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Staying Body Positive in Dance

When a Friend is Being Negative

We’ve all been there…innocently warming up for class and a friend unleashes hatred; onto herself.

She’s looking in the mirror and starts to pick apart her body and appearance. She says her butt has grown since last season or her thighs are clearly bigger.

Is this fishing for compliments? Looking for validation? Perhaps. It’s totally possible she’s just looking for you to tell her she’s fine. Or that she looks the same or better or at least “good”.

It’s also possible that she’s hoping you’ll chime in with some self-loathing of your own. Maybe she’d feel better if you start talking about what has gotten “bigger” or “less toned” on your own body.

This situation is hard to navigate and it’s hard to know what the best way to respond might be. You can watch this video for some ideas, or if you prefer, read on!

Try sharing with your friend how you deal with your own body image insecurities.

For example, try saying, “instead of focusing on a perceived flaw, I try to think about how my body is serving me”. Share how your negativity makes you feel and how you cope with it. That might help her see how to flip things to a positive.

It might also help to let her know how you feel when surrounded by negativity. Let her know that those negative comments make you feel helpless and you’re unsure how to help her turn it around.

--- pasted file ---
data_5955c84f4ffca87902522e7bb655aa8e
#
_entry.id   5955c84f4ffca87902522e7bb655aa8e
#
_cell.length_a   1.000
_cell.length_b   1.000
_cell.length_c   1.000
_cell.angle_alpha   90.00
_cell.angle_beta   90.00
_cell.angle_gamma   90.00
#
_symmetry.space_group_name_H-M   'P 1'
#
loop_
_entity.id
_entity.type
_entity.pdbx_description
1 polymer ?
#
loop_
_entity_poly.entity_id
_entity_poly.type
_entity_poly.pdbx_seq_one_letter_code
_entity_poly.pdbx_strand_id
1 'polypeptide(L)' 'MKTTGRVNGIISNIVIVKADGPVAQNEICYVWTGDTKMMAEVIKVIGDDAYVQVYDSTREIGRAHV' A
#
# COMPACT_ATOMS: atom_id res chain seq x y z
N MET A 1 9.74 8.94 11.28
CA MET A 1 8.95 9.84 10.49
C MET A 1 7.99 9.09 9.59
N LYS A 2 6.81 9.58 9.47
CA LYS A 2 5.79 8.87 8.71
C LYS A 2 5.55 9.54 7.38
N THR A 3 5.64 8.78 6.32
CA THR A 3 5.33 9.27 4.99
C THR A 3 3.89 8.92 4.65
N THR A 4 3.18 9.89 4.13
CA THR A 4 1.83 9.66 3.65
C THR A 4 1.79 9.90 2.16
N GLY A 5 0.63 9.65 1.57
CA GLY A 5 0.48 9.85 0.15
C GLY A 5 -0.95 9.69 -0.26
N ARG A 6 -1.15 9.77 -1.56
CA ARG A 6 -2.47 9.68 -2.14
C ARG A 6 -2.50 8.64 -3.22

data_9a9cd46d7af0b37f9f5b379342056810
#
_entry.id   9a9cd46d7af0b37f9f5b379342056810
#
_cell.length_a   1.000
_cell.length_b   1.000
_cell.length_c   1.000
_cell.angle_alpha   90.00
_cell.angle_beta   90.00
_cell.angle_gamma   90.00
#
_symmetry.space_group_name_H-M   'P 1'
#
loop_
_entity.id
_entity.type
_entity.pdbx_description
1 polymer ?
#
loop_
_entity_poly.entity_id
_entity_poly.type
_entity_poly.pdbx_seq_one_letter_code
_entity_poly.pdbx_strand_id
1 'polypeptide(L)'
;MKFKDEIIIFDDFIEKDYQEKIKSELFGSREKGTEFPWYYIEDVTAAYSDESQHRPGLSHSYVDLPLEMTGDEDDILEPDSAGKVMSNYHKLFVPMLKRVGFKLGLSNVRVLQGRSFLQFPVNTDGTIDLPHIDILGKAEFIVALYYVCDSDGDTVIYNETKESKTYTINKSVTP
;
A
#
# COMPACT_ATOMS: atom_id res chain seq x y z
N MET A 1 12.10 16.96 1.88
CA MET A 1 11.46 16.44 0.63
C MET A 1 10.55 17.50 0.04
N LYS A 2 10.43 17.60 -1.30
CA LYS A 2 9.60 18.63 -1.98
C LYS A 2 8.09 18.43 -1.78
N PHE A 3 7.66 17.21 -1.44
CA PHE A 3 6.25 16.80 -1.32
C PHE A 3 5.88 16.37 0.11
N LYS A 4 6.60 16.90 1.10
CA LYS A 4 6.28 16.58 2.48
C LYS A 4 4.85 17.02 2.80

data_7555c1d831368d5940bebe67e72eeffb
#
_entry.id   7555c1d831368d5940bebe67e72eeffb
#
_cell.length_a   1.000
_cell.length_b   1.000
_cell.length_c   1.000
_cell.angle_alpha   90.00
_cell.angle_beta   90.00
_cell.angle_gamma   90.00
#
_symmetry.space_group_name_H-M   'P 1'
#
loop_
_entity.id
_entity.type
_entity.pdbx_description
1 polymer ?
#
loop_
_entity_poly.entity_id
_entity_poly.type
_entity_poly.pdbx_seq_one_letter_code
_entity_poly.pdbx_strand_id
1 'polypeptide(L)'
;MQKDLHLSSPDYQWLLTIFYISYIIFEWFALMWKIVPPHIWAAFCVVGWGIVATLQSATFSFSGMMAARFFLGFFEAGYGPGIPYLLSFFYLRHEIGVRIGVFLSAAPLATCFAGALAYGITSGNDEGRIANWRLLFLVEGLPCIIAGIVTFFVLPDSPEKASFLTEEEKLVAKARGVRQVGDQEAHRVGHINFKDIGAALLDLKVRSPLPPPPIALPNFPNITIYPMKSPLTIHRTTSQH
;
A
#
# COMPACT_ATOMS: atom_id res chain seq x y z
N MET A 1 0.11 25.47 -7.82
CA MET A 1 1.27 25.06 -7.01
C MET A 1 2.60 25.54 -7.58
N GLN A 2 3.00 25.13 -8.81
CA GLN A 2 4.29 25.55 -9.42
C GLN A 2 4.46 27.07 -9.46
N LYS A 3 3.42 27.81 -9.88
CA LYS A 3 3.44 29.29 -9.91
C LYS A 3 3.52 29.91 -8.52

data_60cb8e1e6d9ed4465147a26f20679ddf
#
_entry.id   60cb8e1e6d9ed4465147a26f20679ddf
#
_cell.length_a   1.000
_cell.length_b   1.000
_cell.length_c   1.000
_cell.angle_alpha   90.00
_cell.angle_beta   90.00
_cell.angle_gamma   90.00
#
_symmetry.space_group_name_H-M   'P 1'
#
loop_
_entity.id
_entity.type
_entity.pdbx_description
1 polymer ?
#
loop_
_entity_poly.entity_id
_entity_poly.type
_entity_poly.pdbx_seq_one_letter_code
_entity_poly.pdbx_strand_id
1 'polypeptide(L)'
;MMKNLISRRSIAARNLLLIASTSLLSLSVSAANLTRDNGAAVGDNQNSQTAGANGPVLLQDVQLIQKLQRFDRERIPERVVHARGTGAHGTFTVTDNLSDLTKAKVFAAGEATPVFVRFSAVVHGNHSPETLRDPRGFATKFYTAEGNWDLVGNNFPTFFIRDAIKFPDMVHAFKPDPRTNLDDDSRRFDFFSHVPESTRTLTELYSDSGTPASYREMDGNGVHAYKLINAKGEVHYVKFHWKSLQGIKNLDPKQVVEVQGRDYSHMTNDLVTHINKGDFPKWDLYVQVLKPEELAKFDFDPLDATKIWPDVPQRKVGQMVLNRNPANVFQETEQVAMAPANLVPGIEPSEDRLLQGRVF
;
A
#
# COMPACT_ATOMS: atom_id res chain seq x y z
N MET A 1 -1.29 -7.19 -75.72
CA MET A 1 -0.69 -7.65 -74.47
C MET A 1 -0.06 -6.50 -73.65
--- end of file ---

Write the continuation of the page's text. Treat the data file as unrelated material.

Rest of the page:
You want your friends to be able to talk to you when they’re going through hard times. You might encourage her to come to you for support rather than venting or getting lost in negativity.

This might be a friend you’ll end up needing some space from.

It’s hard to stay positive when you have a friend who’s constantly focused on what’s going wrong. It’s totally acceptable to take space from people who are making it hard for you to live your best life.

Check out this related post :   College Dancers - Avoid the Dreaded "Freshman 15"

how to be body positive

Maybe you can help your friend to see the positive. Ask her, “what’s something about your body or your dancing that you love?” Remind her that she’s not alone and that there are also plenty of positives to focus on.

Don’t internalize your friends negativity or project it onto yourself. Don’t compare your body to hers. This is a big one! If a friend is complaining about her body and you view her body as “ideal” it’s normal to get lost in comparison.

When those thoughts come up, put the focus on your gifts and encourage her to do the same. Come back to gratitude. Your body allows you to dance! When you take care of your body and mind, you’ll be able to show up more fully and do your best dancing.

Find the light. Find your positivity. Focus on what’s going well.

Remind yourself what’s going well with a gratitude list. Simply write down 3 things you’re grateful for and remember that you have a lot of good stuff going on in your life. Even in trying, uncertain times it’s possible to find something positive to focus on.

The only person whose approval you need is your own.

When you approve of yourself, your confidence will soar!

In Conclusion…

Everyone is on their own journey. Each of us has to learn life lessons on our own. As much as you might be focused on the positive side of life, you can’t force your friend to do the same. If you’re committed to growing and improving as a dancer, maintaining body positivity will be a game changer.